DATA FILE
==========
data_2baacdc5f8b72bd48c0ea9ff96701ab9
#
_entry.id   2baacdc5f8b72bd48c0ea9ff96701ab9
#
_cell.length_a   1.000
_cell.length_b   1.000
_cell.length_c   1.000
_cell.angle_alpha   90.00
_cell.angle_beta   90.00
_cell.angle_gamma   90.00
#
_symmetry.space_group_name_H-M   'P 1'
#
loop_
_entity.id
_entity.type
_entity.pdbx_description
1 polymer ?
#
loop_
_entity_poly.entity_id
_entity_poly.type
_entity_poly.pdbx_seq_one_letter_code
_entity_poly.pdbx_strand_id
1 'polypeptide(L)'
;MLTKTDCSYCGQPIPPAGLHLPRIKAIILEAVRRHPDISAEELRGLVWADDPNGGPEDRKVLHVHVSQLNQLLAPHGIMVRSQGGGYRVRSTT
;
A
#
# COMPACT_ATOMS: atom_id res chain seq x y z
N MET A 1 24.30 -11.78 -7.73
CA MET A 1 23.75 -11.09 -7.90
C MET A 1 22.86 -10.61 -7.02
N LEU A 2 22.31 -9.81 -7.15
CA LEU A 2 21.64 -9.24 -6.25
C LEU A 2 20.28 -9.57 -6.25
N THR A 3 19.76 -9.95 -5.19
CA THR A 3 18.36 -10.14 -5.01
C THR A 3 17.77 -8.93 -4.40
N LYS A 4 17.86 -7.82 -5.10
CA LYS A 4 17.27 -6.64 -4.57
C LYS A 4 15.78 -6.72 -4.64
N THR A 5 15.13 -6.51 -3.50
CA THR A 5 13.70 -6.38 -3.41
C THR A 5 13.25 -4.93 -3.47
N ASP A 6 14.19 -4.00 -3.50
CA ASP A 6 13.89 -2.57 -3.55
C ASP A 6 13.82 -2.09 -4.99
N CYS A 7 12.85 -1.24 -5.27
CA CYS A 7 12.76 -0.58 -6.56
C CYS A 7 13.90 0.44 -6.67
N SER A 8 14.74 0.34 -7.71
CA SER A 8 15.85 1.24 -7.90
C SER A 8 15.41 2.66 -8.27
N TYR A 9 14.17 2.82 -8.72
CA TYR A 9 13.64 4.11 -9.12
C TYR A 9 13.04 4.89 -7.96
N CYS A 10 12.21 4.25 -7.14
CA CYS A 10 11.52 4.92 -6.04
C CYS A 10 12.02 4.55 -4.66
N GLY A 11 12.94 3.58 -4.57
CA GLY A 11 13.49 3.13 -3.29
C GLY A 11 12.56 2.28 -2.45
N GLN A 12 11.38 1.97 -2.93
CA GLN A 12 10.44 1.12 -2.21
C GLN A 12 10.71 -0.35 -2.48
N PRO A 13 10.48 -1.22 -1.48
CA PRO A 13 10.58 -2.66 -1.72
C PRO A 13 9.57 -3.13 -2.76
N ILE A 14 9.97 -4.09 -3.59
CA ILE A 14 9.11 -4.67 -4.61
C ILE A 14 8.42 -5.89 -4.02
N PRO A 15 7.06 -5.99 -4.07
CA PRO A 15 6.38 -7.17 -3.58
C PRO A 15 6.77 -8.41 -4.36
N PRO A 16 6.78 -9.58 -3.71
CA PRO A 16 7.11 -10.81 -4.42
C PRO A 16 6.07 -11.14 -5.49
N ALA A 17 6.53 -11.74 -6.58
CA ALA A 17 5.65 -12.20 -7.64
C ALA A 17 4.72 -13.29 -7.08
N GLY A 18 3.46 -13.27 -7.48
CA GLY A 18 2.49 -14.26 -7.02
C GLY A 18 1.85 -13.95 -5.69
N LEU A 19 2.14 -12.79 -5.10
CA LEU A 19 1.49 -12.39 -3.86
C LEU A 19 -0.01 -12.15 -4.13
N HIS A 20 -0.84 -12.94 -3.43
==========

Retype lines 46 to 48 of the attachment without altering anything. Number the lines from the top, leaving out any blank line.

N ASP A 6 14.19 -4.00 -3.50
CA ASP A 6 13.89 -2.57 -3.55
C ASP A 6 13.82 -2.09 -4.99